Boehringer Ingelheim is quietly confident that its pipeline is sufficiently well-stocked to push the firm forward in the near future.

The privately-held German group was happy to go public on the state of its late-stage pipeline at its annual press conference, led by Pradaxa (dabigatran etexilate) the first oral anticoagulant from the class of direct thrombin inhibitors. It has just been approved in European Commission in its first indication for the prevention of venous thromboembolic events in adults after elective hip and knee replacement surgery, but importantly a further four indications are currently in clinical development, notably the prevention of stroke.

Chief executive Alessandro Banchi told reporters at the press conference in Ingelheim that Pradaxa will be important for even more patients and doctors for a variety of conditions “and after more than 40 years of vitamin K antagonists being the gold standard, it will change current treatment guidelines for the prevention of venous thromboembolism”.

Aside from Pradaxa, Boehringer noted that 2008 will also be marked by the publication of various landmark studies. This process began a fortnight ago at the American College of Cardiology meeting when positive results from the massive ONTARGET (ONgoing Telmisartan Alone and in combination with Ramipril Global Endpoint Trial) study showed that Micardis (telmisartan) is as protective as the current gold standard ramipril, but is “significantly better tolerated in a broad high-risk cardiovascular population”.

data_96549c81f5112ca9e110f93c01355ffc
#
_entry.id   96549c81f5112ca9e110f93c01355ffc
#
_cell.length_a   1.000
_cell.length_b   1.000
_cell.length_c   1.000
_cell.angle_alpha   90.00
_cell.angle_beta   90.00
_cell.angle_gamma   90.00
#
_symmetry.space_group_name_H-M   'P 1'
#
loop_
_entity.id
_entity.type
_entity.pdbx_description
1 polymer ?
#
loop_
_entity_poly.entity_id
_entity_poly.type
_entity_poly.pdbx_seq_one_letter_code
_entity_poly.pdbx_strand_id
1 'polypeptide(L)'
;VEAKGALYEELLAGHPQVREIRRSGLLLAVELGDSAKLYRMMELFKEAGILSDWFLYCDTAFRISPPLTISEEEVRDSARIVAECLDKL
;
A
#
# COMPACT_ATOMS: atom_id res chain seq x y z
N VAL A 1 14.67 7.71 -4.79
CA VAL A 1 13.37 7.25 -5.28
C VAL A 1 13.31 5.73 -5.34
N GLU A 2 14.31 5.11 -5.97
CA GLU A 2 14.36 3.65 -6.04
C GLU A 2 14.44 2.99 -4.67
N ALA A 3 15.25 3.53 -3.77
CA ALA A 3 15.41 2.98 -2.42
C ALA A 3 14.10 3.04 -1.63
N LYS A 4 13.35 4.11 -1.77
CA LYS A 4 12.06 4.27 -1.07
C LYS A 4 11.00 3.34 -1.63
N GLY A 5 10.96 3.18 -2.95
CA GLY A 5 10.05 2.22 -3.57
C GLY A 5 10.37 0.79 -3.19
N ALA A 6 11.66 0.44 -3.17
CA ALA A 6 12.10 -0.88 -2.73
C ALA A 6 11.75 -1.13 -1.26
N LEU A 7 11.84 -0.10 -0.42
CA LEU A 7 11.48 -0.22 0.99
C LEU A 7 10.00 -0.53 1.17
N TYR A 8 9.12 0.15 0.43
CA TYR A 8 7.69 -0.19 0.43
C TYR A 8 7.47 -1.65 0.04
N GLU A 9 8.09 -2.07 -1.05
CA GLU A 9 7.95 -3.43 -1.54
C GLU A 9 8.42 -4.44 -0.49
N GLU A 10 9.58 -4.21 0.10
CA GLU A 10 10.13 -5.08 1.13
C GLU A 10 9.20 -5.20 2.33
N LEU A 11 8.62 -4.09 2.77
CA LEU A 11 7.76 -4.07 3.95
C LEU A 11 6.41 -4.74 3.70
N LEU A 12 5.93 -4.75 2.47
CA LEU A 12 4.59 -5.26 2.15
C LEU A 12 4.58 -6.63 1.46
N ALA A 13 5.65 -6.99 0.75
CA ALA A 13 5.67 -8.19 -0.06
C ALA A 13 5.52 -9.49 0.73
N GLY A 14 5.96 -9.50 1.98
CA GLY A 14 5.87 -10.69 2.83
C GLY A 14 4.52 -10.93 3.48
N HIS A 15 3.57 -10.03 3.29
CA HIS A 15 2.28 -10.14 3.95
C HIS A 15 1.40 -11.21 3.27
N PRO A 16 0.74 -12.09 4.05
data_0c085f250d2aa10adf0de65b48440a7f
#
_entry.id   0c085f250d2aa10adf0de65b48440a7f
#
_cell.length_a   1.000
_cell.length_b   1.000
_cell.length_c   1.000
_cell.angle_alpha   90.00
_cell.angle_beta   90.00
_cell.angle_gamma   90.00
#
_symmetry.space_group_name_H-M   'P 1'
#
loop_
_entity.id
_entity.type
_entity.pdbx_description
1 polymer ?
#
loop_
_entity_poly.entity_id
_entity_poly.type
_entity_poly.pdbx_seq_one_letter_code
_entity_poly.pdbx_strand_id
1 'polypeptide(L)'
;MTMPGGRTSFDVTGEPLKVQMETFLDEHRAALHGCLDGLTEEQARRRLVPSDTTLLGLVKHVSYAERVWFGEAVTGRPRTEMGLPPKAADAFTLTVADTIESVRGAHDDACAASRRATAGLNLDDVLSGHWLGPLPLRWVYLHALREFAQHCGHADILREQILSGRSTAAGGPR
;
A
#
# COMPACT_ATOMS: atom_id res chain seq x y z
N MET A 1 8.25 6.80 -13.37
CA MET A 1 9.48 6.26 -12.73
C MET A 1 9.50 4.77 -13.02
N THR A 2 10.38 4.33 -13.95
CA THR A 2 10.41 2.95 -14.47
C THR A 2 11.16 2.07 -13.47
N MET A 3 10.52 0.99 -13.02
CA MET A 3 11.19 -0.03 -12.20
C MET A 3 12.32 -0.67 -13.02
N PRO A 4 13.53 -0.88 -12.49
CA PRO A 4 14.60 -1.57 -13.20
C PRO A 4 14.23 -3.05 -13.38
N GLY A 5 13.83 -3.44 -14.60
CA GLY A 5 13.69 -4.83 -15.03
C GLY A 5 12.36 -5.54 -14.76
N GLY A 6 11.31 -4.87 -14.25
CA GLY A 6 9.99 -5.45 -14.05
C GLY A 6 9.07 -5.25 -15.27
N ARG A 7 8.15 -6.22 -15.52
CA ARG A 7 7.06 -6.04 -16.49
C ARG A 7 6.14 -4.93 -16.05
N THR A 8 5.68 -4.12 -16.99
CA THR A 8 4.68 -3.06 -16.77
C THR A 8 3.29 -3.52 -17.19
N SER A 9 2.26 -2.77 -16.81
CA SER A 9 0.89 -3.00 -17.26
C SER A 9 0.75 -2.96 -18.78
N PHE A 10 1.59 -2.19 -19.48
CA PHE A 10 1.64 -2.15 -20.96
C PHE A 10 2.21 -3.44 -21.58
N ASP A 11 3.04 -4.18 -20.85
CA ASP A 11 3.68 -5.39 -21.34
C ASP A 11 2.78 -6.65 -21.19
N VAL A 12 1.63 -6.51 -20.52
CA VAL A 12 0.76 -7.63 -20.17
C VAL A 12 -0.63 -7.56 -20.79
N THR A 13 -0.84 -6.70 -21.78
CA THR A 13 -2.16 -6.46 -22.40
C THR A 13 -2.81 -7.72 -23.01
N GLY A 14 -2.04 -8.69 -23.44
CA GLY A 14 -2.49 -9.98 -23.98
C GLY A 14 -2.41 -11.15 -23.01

Other important results expected in 2008 for the PRoFESS study involving Aggrenox (aspirin/extended-release dipyridamole) and for the UPLIFT study involving chronic obstructive pulmonary disease blockbuster Spiriva (tiotropium bromide).

Back to the pipeline and Boehringer has high hopes for flibanserin, which is in Phase III for the treatment of pre-menopausal women with hypoactive sexual desire disorder. Andreas Barner, head of R&D< told PharmaTimes World News that the suffering and stress the condition creates makes this somewhat taboo subject an area of unmet medical need and some 5,000 people are in trials. A submission to the US Food and Drug Administration is planned for the end of the year.

Elsewhere, Boehringer has four oncology compounds in clinical development, two of which will advance into Phase III for the treatment of lung cancer. Also in diabetes, BI 1356, which is a dipeptidyl peptidase-4 inhibitor, will enter Phase III this year. By Kevin Grogan in Ingelheim